While the phantasmagorical encounters between Caproni and Horikoshi (as far as I know they never met in life) are central to understanding this film, and feature its most breathtaking animated landscapes, they aren’t the only aspects of the story that feel like dreams. Miyazaki takes us back and forth between the bucolic, agrarian Japan into which young Jiro is born and the more urbanized and modern landscape his work gradually makes possible, or at least symbolizes. When Jiro goes to work at Mitsubishi in the late 1920s, teams of oxen are still required to haul aircraft prototypes to the airfield, and Japanese engineers have a reputation as second-rate copycats. When Jiro is sent to Germany in the ’30s to study at the Junkers factory, he doesn’t understand the nature of the society he sees there, or the character of the partnership between his own country and that one. He prefers to focus on the strains of Schubert’s “Winterreise” coming from an open window, and not on the boy being chased through the streets for unclear reasons.
While Miyazaki is the most famous of all Japanese animators, and his art and craft are on full display here, he may not get enough credit as an ingenious storyteller, who builds a narrative through hints and inferences and echoes. Jiro’s dreamlike voyage to Germany is echoed later by an encounter with a German tourist in Japan (voiced perfectly by Werner Herzog in the English version), who politely makes clear that Jiro is ignoring the consequences of his work — a brutal invasion of China, a puppet regime in Manchuria — and predicts that both their nations will be destroyed. As a young man, Jiro performs a life-altering act of kindness during the Great Kanto earthquake of 1923, one of history’s worst natural disasters, which is unmistakably presented here as a premonitory vision of the destruction that will be visited upon Japan in 1945. Indeed, a deeper parallel may be at work, in that Jiro’s willful naiveté resembles that of the physicists who split the atom — they knew what that discovery would lead to, but also believed it was important in its own terms.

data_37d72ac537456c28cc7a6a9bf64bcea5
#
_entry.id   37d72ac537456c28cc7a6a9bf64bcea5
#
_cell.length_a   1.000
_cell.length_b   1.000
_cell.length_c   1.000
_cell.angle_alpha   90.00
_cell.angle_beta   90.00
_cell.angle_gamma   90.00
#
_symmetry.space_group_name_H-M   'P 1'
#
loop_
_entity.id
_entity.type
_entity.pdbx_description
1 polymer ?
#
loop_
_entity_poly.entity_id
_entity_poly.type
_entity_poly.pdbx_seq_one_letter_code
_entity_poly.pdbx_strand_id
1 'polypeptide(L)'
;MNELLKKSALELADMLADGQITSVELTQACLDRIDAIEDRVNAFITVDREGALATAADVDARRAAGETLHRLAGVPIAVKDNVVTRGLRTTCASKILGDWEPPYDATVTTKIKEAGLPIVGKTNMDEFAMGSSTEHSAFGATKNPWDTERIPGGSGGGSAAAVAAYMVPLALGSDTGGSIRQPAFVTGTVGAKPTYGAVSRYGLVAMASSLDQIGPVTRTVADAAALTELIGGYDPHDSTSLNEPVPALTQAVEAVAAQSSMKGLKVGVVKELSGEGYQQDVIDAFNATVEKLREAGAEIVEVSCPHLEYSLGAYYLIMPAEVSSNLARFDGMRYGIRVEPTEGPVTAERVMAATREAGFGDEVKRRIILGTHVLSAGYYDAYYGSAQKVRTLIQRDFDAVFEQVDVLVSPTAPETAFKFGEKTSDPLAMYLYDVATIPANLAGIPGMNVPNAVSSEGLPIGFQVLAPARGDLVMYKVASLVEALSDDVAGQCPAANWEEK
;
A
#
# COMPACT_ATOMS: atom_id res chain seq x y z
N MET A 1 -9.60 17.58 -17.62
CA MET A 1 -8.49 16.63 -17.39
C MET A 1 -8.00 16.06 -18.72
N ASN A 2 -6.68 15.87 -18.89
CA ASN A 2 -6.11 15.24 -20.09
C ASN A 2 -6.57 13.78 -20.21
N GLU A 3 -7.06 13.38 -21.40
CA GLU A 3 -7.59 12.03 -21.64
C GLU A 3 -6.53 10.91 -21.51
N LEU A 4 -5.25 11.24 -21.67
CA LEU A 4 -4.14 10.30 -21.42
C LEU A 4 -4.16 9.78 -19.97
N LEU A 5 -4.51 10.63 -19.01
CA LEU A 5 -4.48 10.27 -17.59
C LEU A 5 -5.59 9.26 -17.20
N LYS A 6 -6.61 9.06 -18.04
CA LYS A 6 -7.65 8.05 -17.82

Indeed, I suspect there’s a note of covert artistic autobiography in “The Wind Rises,” whose title refers to a famous line by French poet Paul Valéry, contemplating a graveyard by the sea: “Le vent se lève! … il faut tenter de vivre!” (“The wind is rising! We must try to live!”) I don’t mean that Miyazaki fears his art has been perverted to evil purposes, or anything as blunt as that. It’s more that Miyazaki too has pursued his dreams without thought of consequence, himself fueling a change in the world around him that he doesn’t quite understand. He gives us Jiro as a pure-hearted genius by day, full of love and innocence, and a dark dreamer at night, sending his airplanes out by the thousands to destroy and be destroyed. On the one hand: “Isn’t this lovely?” On the other: “Watch out for what lies below.” Those are the messages Miyazaki has sent us all along, and this tender, ambiguous fable makes the perfect farewell.
"The Wind Rises" is now playing nationwide.